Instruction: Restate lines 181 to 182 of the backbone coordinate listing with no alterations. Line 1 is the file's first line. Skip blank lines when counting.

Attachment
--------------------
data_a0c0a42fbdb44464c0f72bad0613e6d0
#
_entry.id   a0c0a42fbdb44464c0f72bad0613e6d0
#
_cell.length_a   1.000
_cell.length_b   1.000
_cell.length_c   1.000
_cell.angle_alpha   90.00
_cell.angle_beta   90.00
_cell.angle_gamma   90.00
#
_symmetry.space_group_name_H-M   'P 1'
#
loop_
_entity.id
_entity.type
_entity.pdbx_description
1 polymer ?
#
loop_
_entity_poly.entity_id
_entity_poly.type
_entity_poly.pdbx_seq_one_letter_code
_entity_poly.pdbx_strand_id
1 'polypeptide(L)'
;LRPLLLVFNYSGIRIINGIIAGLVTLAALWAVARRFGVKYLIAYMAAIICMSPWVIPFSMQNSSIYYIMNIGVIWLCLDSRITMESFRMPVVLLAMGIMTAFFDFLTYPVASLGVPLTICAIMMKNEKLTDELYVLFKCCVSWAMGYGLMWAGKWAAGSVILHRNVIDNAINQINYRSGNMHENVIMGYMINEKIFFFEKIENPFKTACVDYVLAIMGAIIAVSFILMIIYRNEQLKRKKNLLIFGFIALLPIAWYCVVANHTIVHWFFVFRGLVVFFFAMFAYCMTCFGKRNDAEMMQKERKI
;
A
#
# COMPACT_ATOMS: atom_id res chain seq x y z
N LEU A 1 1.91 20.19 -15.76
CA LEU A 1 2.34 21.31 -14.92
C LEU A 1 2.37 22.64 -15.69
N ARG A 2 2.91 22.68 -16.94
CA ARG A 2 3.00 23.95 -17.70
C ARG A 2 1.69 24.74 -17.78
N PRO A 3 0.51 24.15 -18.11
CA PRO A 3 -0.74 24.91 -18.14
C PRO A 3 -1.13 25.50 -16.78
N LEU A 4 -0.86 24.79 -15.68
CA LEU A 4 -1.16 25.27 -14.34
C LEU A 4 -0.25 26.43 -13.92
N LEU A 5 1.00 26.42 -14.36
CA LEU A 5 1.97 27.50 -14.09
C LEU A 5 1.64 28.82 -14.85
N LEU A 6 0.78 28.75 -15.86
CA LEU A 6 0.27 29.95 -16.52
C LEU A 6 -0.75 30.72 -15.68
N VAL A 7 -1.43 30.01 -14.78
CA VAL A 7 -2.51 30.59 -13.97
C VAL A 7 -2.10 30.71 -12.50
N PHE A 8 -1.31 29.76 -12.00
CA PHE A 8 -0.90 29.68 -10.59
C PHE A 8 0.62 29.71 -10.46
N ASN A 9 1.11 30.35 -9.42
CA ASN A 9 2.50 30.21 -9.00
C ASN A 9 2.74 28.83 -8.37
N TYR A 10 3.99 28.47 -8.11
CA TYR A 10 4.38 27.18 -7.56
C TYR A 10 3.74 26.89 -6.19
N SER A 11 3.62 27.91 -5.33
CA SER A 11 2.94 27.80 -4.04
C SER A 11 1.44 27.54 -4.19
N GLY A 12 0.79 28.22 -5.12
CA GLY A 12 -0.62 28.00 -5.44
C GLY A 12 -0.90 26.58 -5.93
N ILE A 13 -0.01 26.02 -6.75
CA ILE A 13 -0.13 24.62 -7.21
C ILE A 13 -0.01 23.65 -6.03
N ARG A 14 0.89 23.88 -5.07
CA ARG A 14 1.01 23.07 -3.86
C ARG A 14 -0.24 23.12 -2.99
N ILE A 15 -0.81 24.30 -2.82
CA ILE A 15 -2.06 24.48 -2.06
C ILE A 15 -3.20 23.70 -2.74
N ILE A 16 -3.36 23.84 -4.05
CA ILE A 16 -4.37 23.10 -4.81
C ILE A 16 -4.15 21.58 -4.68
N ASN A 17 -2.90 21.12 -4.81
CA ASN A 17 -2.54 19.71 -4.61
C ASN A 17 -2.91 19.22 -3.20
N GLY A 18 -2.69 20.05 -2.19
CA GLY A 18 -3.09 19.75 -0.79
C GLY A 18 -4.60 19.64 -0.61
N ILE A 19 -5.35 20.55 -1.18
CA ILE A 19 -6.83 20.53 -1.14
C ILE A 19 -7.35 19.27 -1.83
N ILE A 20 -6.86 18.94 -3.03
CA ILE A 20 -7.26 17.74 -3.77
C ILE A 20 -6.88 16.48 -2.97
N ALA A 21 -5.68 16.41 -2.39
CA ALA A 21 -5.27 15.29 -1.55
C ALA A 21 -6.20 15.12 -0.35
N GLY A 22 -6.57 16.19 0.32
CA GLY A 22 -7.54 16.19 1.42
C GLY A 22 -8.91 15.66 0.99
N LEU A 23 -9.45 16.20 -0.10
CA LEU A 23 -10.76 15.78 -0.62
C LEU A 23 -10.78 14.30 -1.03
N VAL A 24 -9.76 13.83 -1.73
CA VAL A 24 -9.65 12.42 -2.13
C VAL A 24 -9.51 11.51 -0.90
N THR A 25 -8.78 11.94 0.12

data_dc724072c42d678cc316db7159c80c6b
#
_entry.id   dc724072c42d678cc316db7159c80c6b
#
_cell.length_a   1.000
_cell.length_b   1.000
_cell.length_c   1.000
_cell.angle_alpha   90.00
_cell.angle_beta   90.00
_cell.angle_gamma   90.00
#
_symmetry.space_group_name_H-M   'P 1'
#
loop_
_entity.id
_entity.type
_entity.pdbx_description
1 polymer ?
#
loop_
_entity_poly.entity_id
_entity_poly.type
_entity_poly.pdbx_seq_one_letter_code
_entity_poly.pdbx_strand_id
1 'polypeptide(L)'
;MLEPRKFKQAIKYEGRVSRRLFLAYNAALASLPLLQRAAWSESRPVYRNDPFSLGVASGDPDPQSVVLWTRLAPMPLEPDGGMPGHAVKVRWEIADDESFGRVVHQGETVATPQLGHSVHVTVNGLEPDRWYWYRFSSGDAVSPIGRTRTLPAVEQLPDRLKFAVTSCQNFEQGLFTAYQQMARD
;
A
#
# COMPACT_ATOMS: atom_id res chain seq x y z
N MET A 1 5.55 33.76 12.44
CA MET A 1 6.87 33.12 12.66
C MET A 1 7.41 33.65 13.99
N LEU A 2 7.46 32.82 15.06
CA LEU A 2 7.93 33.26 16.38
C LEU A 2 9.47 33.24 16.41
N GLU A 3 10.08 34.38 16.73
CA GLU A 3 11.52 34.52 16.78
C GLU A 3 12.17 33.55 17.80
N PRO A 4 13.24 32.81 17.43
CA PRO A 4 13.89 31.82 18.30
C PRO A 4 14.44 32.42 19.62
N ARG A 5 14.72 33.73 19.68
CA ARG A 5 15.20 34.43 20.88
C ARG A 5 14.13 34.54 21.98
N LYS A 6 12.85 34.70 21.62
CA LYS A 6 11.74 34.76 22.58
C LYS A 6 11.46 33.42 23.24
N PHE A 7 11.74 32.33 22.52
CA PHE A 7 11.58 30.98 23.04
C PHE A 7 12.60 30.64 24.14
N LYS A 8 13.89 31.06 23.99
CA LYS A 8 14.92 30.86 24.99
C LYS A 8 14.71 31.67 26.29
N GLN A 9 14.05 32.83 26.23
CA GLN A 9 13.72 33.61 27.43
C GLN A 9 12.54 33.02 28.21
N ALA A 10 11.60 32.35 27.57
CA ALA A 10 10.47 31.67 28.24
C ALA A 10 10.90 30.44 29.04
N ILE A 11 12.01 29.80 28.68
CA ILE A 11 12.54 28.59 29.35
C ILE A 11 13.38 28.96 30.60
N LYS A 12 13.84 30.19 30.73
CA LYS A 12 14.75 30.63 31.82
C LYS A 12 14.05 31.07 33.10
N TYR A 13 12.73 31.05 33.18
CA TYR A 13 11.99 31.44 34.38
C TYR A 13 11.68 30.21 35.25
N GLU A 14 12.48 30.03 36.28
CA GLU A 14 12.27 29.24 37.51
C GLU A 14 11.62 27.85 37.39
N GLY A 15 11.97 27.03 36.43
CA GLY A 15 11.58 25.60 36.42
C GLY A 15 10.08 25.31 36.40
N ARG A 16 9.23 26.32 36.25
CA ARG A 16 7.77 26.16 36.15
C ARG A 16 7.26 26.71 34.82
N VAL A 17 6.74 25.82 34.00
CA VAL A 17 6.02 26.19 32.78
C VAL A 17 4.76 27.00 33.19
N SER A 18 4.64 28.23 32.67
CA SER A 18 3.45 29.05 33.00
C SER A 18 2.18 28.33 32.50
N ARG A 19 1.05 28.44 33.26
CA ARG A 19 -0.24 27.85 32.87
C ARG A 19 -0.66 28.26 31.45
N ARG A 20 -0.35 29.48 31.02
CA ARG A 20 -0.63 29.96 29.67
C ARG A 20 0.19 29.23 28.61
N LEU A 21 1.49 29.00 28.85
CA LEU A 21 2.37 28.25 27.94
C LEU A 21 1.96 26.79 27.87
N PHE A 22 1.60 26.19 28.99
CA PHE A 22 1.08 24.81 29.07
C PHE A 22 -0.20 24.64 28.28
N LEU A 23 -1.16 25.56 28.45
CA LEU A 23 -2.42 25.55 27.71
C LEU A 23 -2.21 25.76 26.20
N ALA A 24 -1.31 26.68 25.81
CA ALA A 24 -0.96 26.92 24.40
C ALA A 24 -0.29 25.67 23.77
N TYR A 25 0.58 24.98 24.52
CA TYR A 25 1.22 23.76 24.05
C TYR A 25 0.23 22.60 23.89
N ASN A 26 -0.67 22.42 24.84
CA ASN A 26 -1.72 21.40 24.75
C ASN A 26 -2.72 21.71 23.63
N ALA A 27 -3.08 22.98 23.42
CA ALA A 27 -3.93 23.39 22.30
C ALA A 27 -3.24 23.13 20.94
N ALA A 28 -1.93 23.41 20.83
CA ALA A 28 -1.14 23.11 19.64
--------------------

C ARG A 16 7.26 26.71 34.82
N VAL A 17 6.74 25.82 34.00